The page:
Support from female co-workers may be even more important to new moms who are breastfeeding than getting encouragement from their significant others, close friends and relatives, says a new study.
According to Michigan State University and Texas Christian University researchers, the more support women receive from their colleagues, the more successful they are in believing they can continue breastfeeding. While support from family or friends is important, surprisingly, co-worker support has a stronger effect.
The study, now published in the journal Health Communication, is the first to focus specifically on the effect female co-workers have on colleagues who want to continue breastfeeding by pumping milk at work.
“In order to empower women to reach their goals and to continue breastfeeding, it’s critical to motivate all co-workers by offering verbal encouragement and practical help,” said Joanne Goldbort, an assistant professor in the College of Nursing at MSU, who collaborated with lead author Jie Zhuang at TCU.
According to Zhuang, people may assume that women in the workplace automatically encourage one another, but that often may not be the case.
The study surveyed 500 working mothers. Eighty-one individuals indicated they had never breastfed, and 80 had stopped before returning to work. Of those who continued breastfeeding after returning to work, more than half chose not to stick with it between the first and sixth month. While the specific reasons participants stopped weren’t tracked in the study, it did measure their thoughts and feelings around co-worker perception and stigma, as well as how uncomfortable they were about pumping milk at work.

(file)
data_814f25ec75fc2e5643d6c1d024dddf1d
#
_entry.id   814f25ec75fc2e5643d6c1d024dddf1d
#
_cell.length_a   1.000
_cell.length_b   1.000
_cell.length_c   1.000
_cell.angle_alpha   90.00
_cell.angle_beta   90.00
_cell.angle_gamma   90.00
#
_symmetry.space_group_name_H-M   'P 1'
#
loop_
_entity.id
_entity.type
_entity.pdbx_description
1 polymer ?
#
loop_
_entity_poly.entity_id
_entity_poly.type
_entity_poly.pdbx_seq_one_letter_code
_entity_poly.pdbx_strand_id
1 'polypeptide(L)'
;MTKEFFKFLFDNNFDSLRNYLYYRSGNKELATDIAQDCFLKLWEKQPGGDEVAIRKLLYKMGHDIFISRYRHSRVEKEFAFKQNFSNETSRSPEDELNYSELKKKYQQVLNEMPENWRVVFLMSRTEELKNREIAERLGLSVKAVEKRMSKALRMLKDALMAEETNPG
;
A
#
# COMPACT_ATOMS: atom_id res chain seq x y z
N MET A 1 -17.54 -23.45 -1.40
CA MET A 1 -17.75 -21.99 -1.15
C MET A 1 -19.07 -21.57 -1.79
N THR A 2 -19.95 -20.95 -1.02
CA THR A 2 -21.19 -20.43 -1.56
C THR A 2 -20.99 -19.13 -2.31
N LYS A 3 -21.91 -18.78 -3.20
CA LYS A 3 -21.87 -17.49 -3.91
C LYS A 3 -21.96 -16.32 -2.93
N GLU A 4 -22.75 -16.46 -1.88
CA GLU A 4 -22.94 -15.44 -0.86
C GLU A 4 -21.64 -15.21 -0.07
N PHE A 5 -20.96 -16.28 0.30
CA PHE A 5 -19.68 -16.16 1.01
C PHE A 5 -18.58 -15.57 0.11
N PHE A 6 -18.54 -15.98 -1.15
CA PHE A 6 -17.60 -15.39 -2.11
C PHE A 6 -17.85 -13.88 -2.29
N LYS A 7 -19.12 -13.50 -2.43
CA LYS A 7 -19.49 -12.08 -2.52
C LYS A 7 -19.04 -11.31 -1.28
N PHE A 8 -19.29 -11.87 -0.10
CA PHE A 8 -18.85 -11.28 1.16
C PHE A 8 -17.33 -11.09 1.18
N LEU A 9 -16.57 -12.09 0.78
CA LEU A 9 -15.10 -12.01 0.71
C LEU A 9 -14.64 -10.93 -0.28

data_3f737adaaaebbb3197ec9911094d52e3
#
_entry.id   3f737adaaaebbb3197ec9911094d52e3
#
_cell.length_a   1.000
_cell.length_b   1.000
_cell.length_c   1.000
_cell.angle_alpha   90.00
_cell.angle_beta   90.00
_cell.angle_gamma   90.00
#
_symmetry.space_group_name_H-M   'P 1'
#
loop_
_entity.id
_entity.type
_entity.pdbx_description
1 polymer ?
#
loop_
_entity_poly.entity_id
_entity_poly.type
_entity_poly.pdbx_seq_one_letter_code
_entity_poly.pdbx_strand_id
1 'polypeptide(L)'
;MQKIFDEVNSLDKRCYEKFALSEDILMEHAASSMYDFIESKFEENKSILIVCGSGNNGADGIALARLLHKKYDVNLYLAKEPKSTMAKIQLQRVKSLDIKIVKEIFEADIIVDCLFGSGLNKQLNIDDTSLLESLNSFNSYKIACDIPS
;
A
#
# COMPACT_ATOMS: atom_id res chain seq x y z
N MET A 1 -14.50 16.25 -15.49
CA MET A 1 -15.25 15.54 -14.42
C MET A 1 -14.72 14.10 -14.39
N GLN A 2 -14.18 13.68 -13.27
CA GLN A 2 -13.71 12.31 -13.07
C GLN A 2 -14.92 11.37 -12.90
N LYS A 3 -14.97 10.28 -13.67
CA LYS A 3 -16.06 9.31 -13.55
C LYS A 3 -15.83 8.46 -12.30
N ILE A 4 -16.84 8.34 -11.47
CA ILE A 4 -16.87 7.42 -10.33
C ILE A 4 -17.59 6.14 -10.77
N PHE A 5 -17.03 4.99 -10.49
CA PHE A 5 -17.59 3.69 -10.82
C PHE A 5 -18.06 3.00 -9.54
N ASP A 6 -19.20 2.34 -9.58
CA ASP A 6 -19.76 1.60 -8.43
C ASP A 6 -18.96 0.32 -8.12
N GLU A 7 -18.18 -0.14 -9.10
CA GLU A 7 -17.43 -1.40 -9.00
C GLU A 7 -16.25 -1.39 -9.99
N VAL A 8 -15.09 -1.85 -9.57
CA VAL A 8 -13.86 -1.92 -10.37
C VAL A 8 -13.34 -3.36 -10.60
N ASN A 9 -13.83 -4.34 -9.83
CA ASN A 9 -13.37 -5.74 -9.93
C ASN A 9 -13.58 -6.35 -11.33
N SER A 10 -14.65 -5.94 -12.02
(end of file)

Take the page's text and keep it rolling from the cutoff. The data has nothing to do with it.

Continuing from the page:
Overall, the data suggested that the act of simply returning to work played a major role in their decision to quit breastfeeding but receiving colleague support was instrumental to those who continued.
The research also showed that more than a quarter of the women who originally decided to breastfeed made the decision because their place of employment created a helpful environment, such as providing a place to pump. Around 15 percent said they chose to continue breastfeeding after returning to work because they had co-workers or supervisors who directly motivated them to do so.
Goldbort indicated that multiple variables could play into why co-worker support is viewed as equally important, if not more important, to working moms.
“One factor could be that simply spending the majority of their time during the day with co-workers necessitates more support for breastfeeding success,” she said. “In the workplace, a breastfeeding woman’s dependence on this is higher because she has to work collegially with co-workers, gain their support to assist with the times she’s away from her desk, and ultimately try to lessen the ‘you get a break and I don’t’ stigma.”
Recently, the United States opposed the World Health Assembly’s resolution to promote the use of breast milk over formula. This runs counter to years of research that shows breastfeeding has significant nutritional benefits for babies and their development. It also has many advantages for the mother. Yet the number of moms who choose to continue to breastfeed in the U.S. remains lower than health organization recommendations.
The World Health Organization and the Centers for Disease Control and Prevention suggest exclusive breastfeeding for the first six to 12 months and then continuing with supplementary feeding of solid foods up to two years of age or longer.
“If women know that co-workers and supervisors will support them in their breastfeeding efforts, it can make a big difference,” Goldbort said. “It really takes a village to breastfeed a baby.”